Waynard Scheller and Rainbow Full of Sound (RFoS) play Grateful Dead songs, and they’ve been doing so for a while – 300 shows’ worth. But this year’s tour will come with a very special twist: they are going to recreate the Dead’s legendary 1972 tour of Europe, tracing the path of twenty-one shows from England to Denmark to Germany to France to the Netherlands and back to England.
Appropriately, RFoS began as a one-off experiment in 2012 when a gang of Dead Heads decided to play the entire 1980 Radio City Music Hall run. It was so much fun that it took on a life of its own, with a rotating cast that keeps it fresh.
The one consistent link is Waynard, and it makes sense—his commitment to music goes back to a ragtime-piano-playing grandfather, hippie babysitters who brought guitars with them, and then a mom who taught him classics like “Heart and Soul.” By the age of 10 he was playing guitar, and after lessons in voice and theory but almost none in piano, he became so consumed by the Grateful Dead’s Terrapin Station album that for close to a year he’d listen to it before going to school. Things were never quite the same afterward. Soon he switched to keyboards and joined his first Dead-oriented band, Changing Planes.
As a pianist, he was able to get solo work in restaurants, where he amused himself by jamming from American songbook standards like “Over the Rainbow” into, say, “Dark Star.” He took a hiatus from Dead music and spent a decade playing R&B and Motown at corporate gigs and private events with his vocalist sister Sudie, but when she decided to settle down, he happily returned to the jam band world. He fell in with one of the oldest Dead-oriented bands, the former Zen Tricksters of Long Island, and they toured for some time as Jam Stampede. He met John Kadlecik, formerly of Dark Star Orchestra and then Furthur, and worked on three tours with him.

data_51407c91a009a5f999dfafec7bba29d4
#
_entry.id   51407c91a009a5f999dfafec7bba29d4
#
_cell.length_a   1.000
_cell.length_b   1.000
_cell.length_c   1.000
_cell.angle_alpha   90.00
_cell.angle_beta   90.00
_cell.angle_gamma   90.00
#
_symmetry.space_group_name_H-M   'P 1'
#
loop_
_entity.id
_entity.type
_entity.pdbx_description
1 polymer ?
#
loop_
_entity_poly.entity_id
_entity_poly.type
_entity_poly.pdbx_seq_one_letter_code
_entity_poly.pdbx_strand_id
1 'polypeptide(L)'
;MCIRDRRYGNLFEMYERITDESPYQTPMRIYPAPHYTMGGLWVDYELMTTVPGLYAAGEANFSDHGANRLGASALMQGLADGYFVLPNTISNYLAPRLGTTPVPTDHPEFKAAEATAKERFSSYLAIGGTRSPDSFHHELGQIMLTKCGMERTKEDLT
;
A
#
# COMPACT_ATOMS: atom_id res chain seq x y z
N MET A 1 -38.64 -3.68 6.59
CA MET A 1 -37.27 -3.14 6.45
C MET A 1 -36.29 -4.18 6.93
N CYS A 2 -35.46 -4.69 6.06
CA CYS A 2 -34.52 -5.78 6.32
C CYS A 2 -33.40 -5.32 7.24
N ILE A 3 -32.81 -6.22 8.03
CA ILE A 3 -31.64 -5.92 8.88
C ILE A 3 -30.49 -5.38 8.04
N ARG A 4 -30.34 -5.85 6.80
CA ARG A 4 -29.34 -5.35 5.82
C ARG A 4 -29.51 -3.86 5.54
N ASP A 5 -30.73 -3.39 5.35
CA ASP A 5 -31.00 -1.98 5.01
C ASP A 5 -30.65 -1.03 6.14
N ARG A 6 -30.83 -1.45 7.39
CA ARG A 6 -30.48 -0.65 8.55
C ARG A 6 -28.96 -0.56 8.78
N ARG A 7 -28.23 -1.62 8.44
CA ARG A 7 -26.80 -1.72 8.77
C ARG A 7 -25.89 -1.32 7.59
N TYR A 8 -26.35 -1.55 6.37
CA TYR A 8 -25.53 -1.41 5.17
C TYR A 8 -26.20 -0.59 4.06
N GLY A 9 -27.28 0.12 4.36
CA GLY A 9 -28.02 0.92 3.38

One day he got a call to play a show in a crypt at the Church of the Intercession in Trinity Cemetery, New York City, in the process meeting Zach Nugent (then with Melvin Seals and JGB) and Kenny Brooks (formerly with Bob Weir in RatDog). His name spread around GD circles, and he played with Weir himself in an SF Bay-Area benefit for the Jerry Garcia Foundation called “Imagine There’s No Hunger,” and after hitting it off with him, on several other shows. Working with the Foundation brought him into contact with Hot Tuna’s Jorma Kaukonen and Jack Casady, then another event connected him with Jason Crosby and Grahame Lesh of the Lesh Family Band…and the road goes on.
Bruce Hornsby once remarked that Grateful Dead songs had become “hymns” – in fact, they really are the new canon of traditional American music. Their appeal, Waynard says, is two-fold; there’s the sheer eclectic gumbo of bluegrass, jazz, blues, R&B and you-name-it that is fused into what they did, what the songs represent—but “best of all is the improvisational nature of the music, the opportunity to explore the unknown, to have no earthly idea what will come next, which is the most inspiring part of it.”
It’s a language all its own, one that hundreds of musicians across the country can play—and Dead Heads can dance to. And Waynard and RFoS is a band that’s increasingly going to be reckoned with.
This spring RFoS will have a residency at 118 North in Wayne, playing there on February 6th, March 5th, April 2nd, and May 7th. Tickets are available at www.118northwayne.com